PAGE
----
Sunday, March 11, 2018

Drawing Shyness by Karen Andreola

Drawing Shyness

My children all liked to draw - - - and were unhampered by drawing lessons because I didn't give them such lessons in their early years. Only in later years did they have a few drawing lessons, on shape and shading.
(One resource was an old kit by Jon Gnagy. It was eagerly taken up.)

Before that, I simply said, "Draw what you see." 

That was enough.

I let them draw here and draw there - with no criticism from me (unless I was pressed. Then I'd give "one" pointer.)

"You like our pictures because you're our mother," they would moan.

"Okay, okay, if you wanna get picky - - - that sunflower is disproportionately wide in the stem." Choice vocabulary would always appease them. With that, my job was done. "Now, let me bring this basket of clean laundry upstairs and get another started in the washer."

Drawing is a sort of slow-growth "learn-as-you-go." I found children are self-correcting. Doesn't this make a teacher sound lax or lazy?

Miss Mason humorously admits to being "shy in speaking" about drawing. This is because she didn't hamper her students with instruction, either. The less a teacher does "for" students, the more she is frowned upon by the school-ish establishment. 

She didn't care, however. She simply let children draw what blossomed in their imagination connected with the reading of the day.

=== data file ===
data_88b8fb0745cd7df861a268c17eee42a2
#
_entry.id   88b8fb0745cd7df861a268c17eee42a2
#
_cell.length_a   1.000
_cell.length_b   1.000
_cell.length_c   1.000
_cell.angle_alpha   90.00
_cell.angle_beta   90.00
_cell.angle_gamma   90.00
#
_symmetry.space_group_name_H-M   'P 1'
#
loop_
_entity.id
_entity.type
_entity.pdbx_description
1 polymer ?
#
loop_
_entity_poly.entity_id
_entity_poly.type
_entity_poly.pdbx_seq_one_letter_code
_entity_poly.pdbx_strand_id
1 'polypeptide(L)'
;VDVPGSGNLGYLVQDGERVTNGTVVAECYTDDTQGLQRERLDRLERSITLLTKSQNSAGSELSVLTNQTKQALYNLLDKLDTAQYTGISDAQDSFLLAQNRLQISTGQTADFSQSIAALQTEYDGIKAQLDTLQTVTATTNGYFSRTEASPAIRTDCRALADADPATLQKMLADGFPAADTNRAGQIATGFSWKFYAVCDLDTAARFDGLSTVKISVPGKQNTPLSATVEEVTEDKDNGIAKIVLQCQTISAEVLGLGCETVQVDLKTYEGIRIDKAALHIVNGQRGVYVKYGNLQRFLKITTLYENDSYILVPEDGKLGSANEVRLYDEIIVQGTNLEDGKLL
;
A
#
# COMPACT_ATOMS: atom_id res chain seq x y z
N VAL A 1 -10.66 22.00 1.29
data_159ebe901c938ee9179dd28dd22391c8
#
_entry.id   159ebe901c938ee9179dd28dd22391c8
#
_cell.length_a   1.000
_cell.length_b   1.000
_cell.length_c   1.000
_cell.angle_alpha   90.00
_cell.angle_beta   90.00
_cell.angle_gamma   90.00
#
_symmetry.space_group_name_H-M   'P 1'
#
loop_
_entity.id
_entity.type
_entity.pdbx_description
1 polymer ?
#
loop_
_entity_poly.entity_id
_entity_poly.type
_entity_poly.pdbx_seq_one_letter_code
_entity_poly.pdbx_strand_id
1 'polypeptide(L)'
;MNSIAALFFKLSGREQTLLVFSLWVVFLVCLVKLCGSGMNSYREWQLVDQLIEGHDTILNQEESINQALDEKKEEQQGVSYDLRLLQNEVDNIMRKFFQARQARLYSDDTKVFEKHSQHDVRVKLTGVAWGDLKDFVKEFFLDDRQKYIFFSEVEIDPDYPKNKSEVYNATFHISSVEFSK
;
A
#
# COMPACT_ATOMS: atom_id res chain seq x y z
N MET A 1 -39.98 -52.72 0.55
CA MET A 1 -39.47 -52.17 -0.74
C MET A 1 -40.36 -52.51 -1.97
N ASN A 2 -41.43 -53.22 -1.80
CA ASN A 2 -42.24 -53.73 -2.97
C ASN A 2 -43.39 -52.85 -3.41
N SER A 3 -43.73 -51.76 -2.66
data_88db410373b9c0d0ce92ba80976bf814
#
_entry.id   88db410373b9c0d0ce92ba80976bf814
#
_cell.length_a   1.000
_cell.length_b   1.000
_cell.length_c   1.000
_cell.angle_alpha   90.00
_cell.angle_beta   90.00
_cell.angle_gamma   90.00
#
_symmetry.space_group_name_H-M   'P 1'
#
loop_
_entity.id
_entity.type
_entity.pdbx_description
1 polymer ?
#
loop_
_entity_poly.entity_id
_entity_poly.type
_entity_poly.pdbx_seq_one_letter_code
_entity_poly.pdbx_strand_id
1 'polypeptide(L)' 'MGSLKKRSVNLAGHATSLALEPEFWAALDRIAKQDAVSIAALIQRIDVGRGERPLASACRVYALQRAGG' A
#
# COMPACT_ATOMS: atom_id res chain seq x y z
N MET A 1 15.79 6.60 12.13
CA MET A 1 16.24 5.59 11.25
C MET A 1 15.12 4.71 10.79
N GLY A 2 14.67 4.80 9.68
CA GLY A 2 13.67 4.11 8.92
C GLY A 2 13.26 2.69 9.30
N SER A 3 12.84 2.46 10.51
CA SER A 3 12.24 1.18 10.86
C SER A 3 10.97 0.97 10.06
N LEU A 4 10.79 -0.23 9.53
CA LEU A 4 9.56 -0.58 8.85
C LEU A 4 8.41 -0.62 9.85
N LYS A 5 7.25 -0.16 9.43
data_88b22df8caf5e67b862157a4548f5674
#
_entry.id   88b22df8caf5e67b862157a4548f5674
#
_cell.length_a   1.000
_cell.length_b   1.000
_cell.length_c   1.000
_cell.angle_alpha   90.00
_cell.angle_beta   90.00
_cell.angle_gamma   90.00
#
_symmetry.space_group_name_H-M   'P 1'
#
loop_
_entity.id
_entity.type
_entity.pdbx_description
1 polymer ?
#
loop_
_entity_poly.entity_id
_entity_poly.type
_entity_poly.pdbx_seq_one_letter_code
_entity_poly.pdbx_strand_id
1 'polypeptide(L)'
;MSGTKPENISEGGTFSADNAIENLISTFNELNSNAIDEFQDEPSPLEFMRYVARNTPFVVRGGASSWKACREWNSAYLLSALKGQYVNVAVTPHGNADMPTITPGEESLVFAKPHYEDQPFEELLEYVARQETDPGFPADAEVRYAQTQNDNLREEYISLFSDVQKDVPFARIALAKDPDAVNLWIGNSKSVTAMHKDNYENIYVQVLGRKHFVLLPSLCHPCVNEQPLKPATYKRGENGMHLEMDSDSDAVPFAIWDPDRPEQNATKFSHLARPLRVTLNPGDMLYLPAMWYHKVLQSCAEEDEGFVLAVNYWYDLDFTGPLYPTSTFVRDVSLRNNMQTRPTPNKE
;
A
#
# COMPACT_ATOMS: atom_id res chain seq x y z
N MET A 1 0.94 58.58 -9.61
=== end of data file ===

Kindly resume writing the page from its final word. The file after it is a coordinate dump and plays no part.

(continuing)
She was impressed, too, with how the children used "all their paper" in drawing what they observed of the world around them. *1

She says,

"They give you horses leaping brooks, dogs running after cats, sheep on the road, always with a sense of motion. . . a gardener sharpening his scythe, their mother sewing, a man rowing, or driving, or mowing.

They have a delightful and courageous sense of color, and any child will convince you that he has it in him to be an artist.”

“ . . . Their field studies give them great scope. The first buttercup in a child's nature notebook is shockingly crude . . . but by and by another buttercup will appear with the delicate poise, uplift and radiance of the growing flower." *2

How delightfully sweet!

*1&*2 Charlotte Mason, Philosophy of Ed. p.217

Dear friend,
You are not a lax or lazy teacher if you give your students the assignment to draw - - - and then set them free - - - to draw what they see.

(I first made this a Facebook Post for Monday morning. Then, I thought I ought to place it on the blog here for those who prefer not to scroll there.)

Good News
Yolanda and Daniel are moving back to Lancaster County because he found a job here. Meanwhile Sophia and Andrew (and my grandchildren) are moving an hour away rather than three. We are all looking forward to seeing more of each other this year.

Yolanda is expecting a baby this summer. She has waited a long time. I'm praying she will keep the baby as the women in our family have a history of miscarriages. 

Spring is around the corner. Snowdrops are in bloom down the road. I hope, very soon, to be relieved of the symptoms of cabin fever. Weeding the garden has risen in my estimation to be a sought-after occupation. 

I am looking forward to digging in the garden - especially after watching the film "Secret Garden" with Margaret O'Brien last week. This melodramatic version (complete with temper tantrums) is actually pretty close to the book.

Until next time,
Karen Andreola 

Copyright Karen Andreola, 2018